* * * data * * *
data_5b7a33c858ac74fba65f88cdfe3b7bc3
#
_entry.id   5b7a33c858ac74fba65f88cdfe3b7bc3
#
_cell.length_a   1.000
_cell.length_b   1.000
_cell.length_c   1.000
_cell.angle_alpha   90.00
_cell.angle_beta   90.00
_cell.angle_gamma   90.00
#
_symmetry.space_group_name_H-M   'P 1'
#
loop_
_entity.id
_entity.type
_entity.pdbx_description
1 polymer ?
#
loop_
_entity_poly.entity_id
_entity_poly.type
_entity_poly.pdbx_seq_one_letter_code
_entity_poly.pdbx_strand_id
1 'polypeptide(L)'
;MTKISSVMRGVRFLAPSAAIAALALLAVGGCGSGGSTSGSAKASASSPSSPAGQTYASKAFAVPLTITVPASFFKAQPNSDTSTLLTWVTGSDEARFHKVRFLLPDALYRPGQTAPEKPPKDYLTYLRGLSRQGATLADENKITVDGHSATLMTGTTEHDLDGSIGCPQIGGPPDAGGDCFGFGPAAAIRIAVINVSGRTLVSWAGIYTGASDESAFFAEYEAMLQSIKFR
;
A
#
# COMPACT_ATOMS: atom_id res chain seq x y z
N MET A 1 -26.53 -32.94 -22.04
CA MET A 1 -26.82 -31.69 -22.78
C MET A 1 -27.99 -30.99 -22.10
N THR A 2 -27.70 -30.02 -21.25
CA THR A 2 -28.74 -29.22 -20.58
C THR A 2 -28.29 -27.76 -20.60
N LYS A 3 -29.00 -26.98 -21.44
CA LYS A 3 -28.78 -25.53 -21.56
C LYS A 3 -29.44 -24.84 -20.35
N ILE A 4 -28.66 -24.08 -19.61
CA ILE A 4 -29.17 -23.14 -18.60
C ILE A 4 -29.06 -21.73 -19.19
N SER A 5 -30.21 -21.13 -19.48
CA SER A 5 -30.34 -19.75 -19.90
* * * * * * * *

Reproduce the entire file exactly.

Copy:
data_5b7a33c858ac74fba65f88cdfe3b7bc3
#
_entry.id   5b7a33c858ac74fba65f88cdfe3b7bc3
#
_cell.length_a   1.000
_cell.length_b   1.000
_cell.length_c   1.000
_cell.angle_alpha   90.00
_cell.angle_beta   90.00
_cell.angle_gamma   90.00
#
_symmetry.space_group_name_H-M   'P 1'
#
loop_
_entity.id
_entity.type
_entity.pdbx_description
1 polymer ?
#
loop_
_entity_poly.entity_id
_entity_poly.type
_entity_poly.pdbx_seq_one_letter_code
_entity_poly.pdbx_strand_id
1 'polypeptide(L)'
;MTKISSVMRGVRFLAPSAAIAALALLAVGGCGSGGSTSGSAKASASSPSSPAGQTYASKAFAVPLTITVPASFFKAQPNSDTSTLLTWVTGSDEARFHKVRFLLPDALYRPGQTAPEKPPKDYLTYLRGLSRQGATLADENKITVDGHSATLMTGTTEHDLDGSIGCPQIGGPPDAGGDCFGFGPAAAIRIAVINVSGRTLVSWAGIYTGASDESAFFAEYEAMLQSIKFR
;
A
#
# COMPACT_ATOMS: atom_id res chain seq x y z
N MET A 1 -26.53 -32.94 -22.04
CA MET A 1 -26.82 -31.69 -22.78
C MET A 1 -27.99 -30.99 -22.10
N THR A 2 -27.70 -30.02 -21.25
CA THR A 2 -28.74 -29.22 -20.58
C THR A 2 -28.29 -27.76 -20.60
N LYS A 3 -29.00 -26.98 -21.44
CA LYS A 3 -28.78 -25.53 -21.56
C LYS A 3 -29.44 -24.84 -20.35
N ILE A 4 -28.66 -24.08 -19.61
CA ILE A 4 -29.17 -23.14 -18.60
C ILE A 4 -29.06 -21.73 -19.19
N SER A 5 -30.21 -21.13 -19.48
CA SER A 5 -30.34 -19.75 -19.90